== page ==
Robert Long


I am a research student within the EPSRC Centre for Doctoral Training (CDT) in Fluid Dynamics. I am currently in the transition stage of the programme. I have completed modules in CFD software as well as the Foundations of Fluid Dynamics which covered mathematical theory, numerical methods and experimental procedure. I am currently sitting modules to fill the remaining credits for the MSc component of the course, as well as performing research for my PhD project.

Before I joined the CDT, I studied for a BSC in Applied Mathematics and Theoretical Physics at Coventry University. Whilst at Coventry I spent two summers working as an undergraduate researcher in Condensed Matter Physics. I worked within Nanophotonics; looking at the optical-electro properties of Lead Selenide (PbSe) and Lead Sulfide (PbS) nanocrystalline structures. This work made use of the atomic simulation software CASTEP.

My final year project titled 'A two-dimensional model for Oceanic and Atmospheric flows with a turbulent Ekman layer' involved developing a mathematical model from the full Navier-Stokes equations. The system was solved in a cylindrical domain and implemented numerically using the finite difference method.


Research interests

Rotating convection is an important phenomenon present in systems such as weather, ocean circulation and even the fluid motion in planetary cores. These convective fluid motions within the Earth's fluid outer core are (almost certainly) responsible for producing the Earth's magnetic field. Most previous studies have looked at the case with homogeneous boundary conditions. Heterogeneous boundary conditions at the top and bottom of the fluid core can reorganise the pattern of convection which can lead to novel scaling laws for heat transport through the system.

I am interested in how the convection within the Earth's fluid core responds to different boundary forcings and heating patterns applied at the core-mantle boundary (CMB). My PhD will begin by looking at the effect of these heterogeneous boundary conditions on the fluid flow through the use of scaling laws. I will investigate this by using the computational model; Leeds dynamo code. Long term aims of the project could involve correlating the effect of the boundary forcing on the flow with observed features of the Earth's magnetic field.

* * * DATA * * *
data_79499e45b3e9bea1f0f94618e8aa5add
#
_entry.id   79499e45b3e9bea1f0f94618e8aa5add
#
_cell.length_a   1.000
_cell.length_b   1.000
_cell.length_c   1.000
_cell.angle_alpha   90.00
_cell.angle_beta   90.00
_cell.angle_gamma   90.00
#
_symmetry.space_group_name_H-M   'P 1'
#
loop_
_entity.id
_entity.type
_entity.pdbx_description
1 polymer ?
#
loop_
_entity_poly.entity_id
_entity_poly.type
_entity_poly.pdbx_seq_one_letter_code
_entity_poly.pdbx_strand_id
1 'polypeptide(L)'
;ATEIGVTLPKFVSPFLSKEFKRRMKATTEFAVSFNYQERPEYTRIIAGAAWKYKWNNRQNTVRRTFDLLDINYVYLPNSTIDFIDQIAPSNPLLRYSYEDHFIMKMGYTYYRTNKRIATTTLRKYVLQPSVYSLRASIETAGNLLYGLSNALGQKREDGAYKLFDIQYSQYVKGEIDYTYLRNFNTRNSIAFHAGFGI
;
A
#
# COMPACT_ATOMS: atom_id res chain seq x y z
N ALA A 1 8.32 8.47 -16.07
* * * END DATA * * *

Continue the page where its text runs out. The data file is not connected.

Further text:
During the first year of the CDT, my MSc research project involved developing a flood management demonstration model which can be used for public engagement. I am very passionate about public outreach and science communication. To this end I have attended and presented at a variety of events.



  • Wetropolis’ Flood demonstrator for Nature-Based solutions (poster), UK Fluids Conference, University of Leeds, UK, September 2017.
  • Wetropolis : Flood Modelling on a tabletop (poster), CDT Fluids Student Symposium, Imperial College London, UK, June 2017.
  • ‘Wetropolis’ Flood demonstrator for Natural-Flood Management (poster), EPSRC Centres for Doctoral Training Poster Event, University of Leeds, UK, May 2017.
  • Numerical studies of electro-optic properties of PbSe and PbS nano-crystals (oral), Tomorrow’s Mathematicians Today 2016, University of Greenwich, UK , February 2016.

Conference / Workshop Attendance

  • UK-SEDI : Study of the Earth's interior at the cutting edge, London, UK, May 2017.
  • Environmental Modelling in Industry Study Group, Cambridge, UK, April 2017.



  • BSc Hons Applied Mathematics and Theoretical Physics, Coventry University (Class 1)

Professional memberships

  • Associate member, Institute of Physics